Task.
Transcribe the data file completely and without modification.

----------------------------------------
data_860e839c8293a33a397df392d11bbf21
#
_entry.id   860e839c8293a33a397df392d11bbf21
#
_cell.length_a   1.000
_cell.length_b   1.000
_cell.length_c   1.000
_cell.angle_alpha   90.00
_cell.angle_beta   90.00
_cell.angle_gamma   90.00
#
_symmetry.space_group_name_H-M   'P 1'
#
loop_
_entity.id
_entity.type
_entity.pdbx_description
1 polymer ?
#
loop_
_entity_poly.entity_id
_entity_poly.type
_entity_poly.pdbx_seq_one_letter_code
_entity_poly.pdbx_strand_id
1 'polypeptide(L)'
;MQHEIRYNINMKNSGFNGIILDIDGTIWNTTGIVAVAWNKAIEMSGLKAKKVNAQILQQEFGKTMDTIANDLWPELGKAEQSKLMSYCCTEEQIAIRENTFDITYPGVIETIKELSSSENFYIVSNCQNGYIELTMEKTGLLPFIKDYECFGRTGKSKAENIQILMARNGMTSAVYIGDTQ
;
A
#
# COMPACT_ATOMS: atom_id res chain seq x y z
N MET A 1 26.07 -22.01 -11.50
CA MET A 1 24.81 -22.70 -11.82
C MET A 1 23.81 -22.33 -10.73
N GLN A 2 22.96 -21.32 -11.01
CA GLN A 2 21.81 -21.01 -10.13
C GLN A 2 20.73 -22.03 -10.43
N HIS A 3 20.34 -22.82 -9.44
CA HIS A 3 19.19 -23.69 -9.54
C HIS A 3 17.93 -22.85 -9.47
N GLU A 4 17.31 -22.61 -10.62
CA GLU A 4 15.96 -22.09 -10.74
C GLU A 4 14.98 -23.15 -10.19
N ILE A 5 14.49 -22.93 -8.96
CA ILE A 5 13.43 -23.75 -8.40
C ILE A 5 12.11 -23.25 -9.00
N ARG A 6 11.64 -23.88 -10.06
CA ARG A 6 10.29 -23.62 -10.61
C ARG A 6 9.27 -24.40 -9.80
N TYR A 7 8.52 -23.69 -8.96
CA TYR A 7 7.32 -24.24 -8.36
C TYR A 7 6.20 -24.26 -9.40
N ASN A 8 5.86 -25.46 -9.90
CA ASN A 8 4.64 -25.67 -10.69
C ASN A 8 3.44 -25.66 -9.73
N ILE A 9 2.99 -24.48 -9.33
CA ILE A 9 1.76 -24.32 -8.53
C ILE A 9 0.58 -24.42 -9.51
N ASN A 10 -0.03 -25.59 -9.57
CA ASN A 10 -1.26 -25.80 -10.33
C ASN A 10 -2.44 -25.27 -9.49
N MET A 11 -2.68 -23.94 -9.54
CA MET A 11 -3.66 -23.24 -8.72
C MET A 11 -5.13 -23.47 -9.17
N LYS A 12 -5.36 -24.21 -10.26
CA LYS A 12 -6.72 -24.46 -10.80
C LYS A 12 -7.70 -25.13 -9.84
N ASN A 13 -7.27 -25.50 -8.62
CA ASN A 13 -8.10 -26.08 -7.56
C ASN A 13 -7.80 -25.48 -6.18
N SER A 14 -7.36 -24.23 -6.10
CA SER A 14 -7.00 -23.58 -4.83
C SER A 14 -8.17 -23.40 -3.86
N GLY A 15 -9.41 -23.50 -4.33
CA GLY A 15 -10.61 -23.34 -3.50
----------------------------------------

data_860e839c8293a33a397df392d11bbf21
#
_entry.id   860e839c8293a33a397df392d11bbf21
#
_cell.length_a   1.000
_cell.length_b   1.000
_cell.length_c   1.000
_cell.angle_alpha   90.00
_cell.angle_beta   90.00
_cell.angle_gamma   90.00
#
_symmetry.space_group_name_H-M   'P 1'
#
loop_
_entity.id
_entity.type
_entity.pdbx_description
1 polymer ?
#
loop_
_entity_poly.entity_id
_entity_poly.type
_entity_poly.pdbx_seq_one_letter_code
_entity_poly.pdbx_strand_id
1 'polypeptide(L)'
;MQHEIRYNINMKNSGFNGIILDIDGTIWNTTGIVAVAWNKAIEMSGLKAKKVNAQILQQEFGKTMDTIANDLWPELGKAEQSKLMSYCCTEEQIAIRENTFDITYPGVIETIKELSSSENFYIVSNCQNGYIELTMEKTGLLPFIKDYECFGRTGKSKAENIQILMARNGMTSAVYIGDTQ
;
A
#
# COMPACT_ATOMS: atom_id res chain seq x y z
N MET A 1 26.07 -22.01 -11.50
CA MET A 1 24.81 -22.70 -11.82
C MET A 1 23.81 -22.33 -10.73
N GLN A 2 22.96 -21.32 -11.01
CA GLN A 2 21.81 -21.01 -10.13
C GLN A 2 20.73 -22.03 -10.43
N HIS A 3 20.34 -22.82 -9.44
CA HIS A 3 19.19 -23.69 -9.54
C HIS A 3 17.93 -22.85 -9.47
N GLU A 4 17.31 -22.61 -10.62
CA GLU A 4 15.96 -22.09 -10.74
C GLU A 4 14.98 -23.15 -10.19
N ILE A 5 14.49 -22.93 -8.96
CA ILE A 5 13.43 -23.75 -8.40
C ILE A 5 12.11 -23.25 -9.00
N ARG A 6 11.64 -23.88 -10.06
CA ARG A 6 10.29 -23.62 -10.61
C ARG A 6 9.27 -24.40 -9.80
N TYR A 7 8.52 -23.69 -8.96
CA TYR A 7 7.32 -24.24 -8.36
C TYR A 7 6.20 -24.26 -9.40
N ASN A 8 5.86 -25.46 -9.90
CA ASN A 8 4.64 -25.67 -10.69
C ASN A 8 3.44 -25.66 -9.73
N ILE A 9 2.99 -24.48 -9.33
CA ILE A 9 1.76 -24.32 -8.53
C ILE A 9 0.58 -24.42 -9.51
N ASN A 10 -0.03 -25.59 -9.57
CA ASN A 10 -1.26 -25.80 -10.33
C ASN A 10 -2.44 -25.27 -9.49
N MET A 11 -2.68 -23.94 -9.54
CA MET A 11 -3.66 -23.24 -8.72
C MET A 11 -5.13 -23.47 -9.17
N LYS A 12 -5.36 -24.21 -10.26
CA LYS A 12 -6.72 -24.46 -10.80
C LYS A 12 -7.70 -25.13 -9.84
N ASN A 13 -7.27 -25.50 -8.62
CA ASN A 13 -8.10 -26.08 -7.56
C ASN A 13 -7.80 -25.48 -6.18
N SER A 14 -7.36 -24.23 -6.10
CA SER A 14 -7.00 -23.58 -4.83
C SER A 14 -8.17 -23.40 -3.86
N GLY A 15 -9.41 -23.50 -4.33
CA GLY A 15 -10.61 -23.34 -3.50